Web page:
History of the Refrigerator and Freezers
William Cullen's Design
Before mechanical refrigeration systems
were introduced, people cooled their food with ice and snow, either found
locally or brought down from the mountains. The first cellars were holes
dug into the ground and lined with wood or straw and packed with snow and
ice: this was the only means of refrigeration for most of history.
Refrigeration is the process of removing
heat from an enclosed space, or from a substance, to lower its temperature.
A refrigerator uses the evaporation of a liquid to absorb heat. The liquid,
or refrigerant, used in a refrigerator evaporates at an extremely low temperature,
creating freezing temperatures inside the refrigerator. It's all based
on the following
- a liquid is rapidly vaporized (through compression) - the quickly expanding
vapor requires kinetic energy and draws the energy needed from the immediate
area - which loses energy and becomes cooler. Cooling caused by the rapid
expansion of gases is the primary means of refrigeration today.
The first known artificial refrigeration
was demonstrated by William Cullen at the University of Glasgow in 1748.
However, he did not use his discovery for any practical purpose. In 1805,
an American inventor, Oliver Evans, designed the first refrigeration machine.
The first practical refrigerating machine was built by Jacob
Perkins in 1834; it used ether in a vapor compression cycle. An American
physician, John Gorrie, built a refrigerator based on Oliver Evans' design
in 1844 to make ice to cool the air for his yellow fever patients. German
engineer Carl von Linden, patented not a refrigerator but the process of
liquifying gas in 1876 that is part of basic refrigeration technology.
Note: Improved refrigerator designs were patented by African American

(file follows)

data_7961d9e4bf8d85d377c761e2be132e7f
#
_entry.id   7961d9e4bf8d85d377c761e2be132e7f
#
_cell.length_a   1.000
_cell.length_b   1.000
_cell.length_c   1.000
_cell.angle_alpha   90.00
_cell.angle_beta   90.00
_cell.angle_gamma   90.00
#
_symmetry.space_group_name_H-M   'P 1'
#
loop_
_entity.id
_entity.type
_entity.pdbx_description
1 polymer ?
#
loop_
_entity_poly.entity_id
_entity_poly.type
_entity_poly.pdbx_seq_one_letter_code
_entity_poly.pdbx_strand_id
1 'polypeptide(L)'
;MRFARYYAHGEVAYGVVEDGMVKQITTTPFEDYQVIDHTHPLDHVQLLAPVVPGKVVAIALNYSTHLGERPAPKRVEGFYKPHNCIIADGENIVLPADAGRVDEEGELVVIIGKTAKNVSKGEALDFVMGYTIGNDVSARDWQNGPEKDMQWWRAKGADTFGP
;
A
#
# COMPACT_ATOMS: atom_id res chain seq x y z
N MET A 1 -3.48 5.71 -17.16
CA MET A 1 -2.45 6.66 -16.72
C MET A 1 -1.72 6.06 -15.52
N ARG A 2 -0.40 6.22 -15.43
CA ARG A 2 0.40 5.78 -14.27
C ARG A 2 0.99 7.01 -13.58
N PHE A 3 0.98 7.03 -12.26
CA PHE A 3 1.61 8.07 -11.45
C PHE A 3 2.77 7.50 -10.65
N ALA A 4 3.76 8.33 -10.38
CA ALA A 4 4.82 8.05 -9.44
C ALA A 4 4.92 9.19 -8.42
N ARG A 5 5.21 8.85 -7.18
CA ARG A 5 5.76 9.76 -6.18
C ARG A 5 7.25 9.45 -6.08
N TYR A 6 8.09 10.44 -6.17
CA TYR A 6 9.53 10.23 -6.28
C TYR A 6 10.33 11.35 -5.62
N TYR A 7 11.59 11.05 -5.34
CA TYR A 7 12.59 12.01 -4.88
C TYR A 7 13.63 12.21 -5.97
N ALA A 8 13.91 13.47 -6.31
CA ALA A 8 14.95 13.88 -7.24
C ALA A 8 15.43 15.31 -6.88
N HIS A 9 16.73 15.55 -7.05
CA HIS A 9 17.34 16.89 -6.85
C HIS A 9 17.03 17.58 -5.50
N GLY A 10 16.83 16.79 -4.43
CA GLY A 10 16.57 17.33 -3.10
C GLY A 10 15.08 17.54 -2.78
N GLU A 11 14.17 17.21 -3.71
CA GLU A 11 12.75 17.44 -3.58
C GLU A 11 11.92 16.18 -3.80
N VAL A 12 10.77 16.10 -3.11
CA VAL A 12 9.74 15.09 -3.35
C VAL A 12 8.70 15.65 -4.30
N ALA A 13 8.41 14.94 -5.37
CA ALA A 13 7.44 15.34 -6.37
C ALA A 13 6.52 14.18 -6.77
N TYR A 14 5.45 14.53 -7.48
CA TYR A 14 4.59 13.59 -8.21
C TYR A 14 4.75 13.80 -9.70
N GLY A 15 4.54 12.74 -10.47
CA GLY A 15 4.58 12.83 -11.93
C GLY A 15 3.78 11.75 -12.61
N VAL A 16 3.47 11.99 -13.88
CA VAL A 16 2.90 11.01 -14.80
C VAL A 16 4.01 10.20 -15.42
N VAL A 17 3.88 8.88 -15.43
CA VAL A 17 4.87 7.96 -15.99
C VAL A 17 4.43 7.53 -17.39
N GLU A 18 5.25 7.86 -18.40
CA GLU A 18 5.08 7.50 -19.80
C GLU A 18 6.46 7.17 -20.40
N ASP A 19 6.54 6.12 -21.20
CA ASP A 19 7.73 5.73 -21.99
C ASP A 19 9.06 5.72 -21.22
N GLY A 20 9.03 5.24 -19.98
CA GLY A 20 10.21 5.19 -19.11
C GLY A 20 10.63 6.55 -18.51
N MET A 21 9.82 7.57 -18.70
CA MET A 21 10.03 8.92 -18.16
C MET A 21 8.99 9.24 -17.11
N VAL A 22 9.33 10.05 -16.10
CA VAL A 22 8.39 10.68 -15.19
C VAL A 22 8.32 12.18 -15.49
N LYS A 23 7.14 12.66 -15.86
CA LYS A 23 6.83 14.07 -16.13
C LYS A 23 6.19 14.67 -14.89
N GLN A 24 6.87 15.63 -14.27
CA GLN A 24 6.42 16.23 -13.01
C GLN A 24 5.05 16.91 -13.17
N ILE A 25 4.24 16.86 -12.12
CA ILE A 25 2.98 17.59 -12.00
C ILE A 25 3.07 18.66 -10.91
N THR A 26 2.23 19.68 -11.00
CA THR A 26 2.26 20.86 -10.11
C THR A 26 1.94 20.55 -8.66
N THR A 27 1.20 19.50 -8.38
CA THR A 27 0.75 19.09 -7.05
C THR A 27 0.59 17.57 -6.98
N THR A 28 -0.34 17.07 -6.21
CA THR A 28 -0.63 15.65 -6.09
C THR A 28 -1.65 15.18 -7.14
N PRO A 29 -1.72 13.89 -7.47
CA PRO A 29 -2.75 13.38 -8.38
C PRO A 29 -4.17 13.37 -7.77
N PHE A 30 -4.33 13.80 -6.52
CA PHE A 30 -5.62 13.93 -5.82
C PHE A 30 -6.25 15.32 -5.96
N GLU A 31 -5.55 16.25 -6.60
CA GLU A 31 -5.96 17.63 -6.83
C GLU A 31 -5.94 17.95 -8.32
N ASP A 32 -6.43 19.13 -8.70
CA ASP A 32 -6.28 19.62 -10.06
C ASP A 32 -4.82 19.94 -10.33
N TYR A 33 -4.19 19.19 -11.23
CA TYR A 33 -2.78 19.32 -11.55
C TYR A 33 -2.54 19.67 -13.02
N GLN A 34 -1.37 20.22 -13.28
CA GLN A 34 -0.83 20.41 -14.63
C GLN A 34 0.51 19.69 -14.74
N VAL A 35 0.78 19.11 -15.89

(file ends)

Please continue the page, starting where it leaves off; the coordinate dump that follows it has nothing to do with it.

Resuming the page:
inventors, Thomas Elkins (11/4/1879
U.S. patent #221,222) and John Standard
(7/14/1891 U.S. patent #455,891).
Refrigerators from the late 1800s
until 1929 used the toxic gases ammonia (NH3), methyl chloride (CH3Cl),
and sulfur dioxide (SO2) as refrigerants. Several fatal accidents occurred
in the 1920s when methyl chloride leaked out of refrigerators. Three American
corporations launched collaborative research to develop a less dangerous
method of refrigeration; their efforts lead to the discovery of Freon.
In just a few years, compressor refrigerators using Freon would became
the standard for almost all home kitchens. Only decades later, would people
realize that these chlorofluorocarbons endangered the ozone layer of the
of Sealed Refrigeration Systems
One hundred years ago, refrigeration
engineers began to search for a permanent solution to the problem of leaky
History of the Refrigerator
From the History Channel, a cool,
simple outline of the "History of the Refrigerator".
"At some point, perhaps in fourteenth
century China or seventeenth century Italy, it was discovered that the
evaporation of brine (salt water) absorbed heat and therefore a container
placed in brine would stay cold." This short essay discusses the highlights
of refrigerator history.
A mixture called chemogene (consisting
of petrol ether and naphtha) was patented as a refrigerant for vapor compression
systems in 1866. Carbon dioxide was introduced as a refrigerant in the
- The Physics Handbook
The term "refrigerator" was coined
by a Maryland engineer, Thomas Moore, in 1800. Moore's device would now
be called an "ice box" -- a cedar tub, insulated with rabbit fur, filled
with ice, surrounding a sheetmetal container for transporting butter from
rural Maryland to Washington, DC.
How Refrigerators Work, written
by Marshall Brain of How Stuff Works.
Refrigeration Research Museum (1890 - 1960)
invented the refrigerator? When was it invented?
The Freezing Process
Freezing food involves lowering
its temperature to below 0º C, resulting in the gradual conversion
of the water present in the food into ice.
The history of ice cube trays.
- Once Used To Keep Fridges Cool
Drying & Freeze Dried Foods
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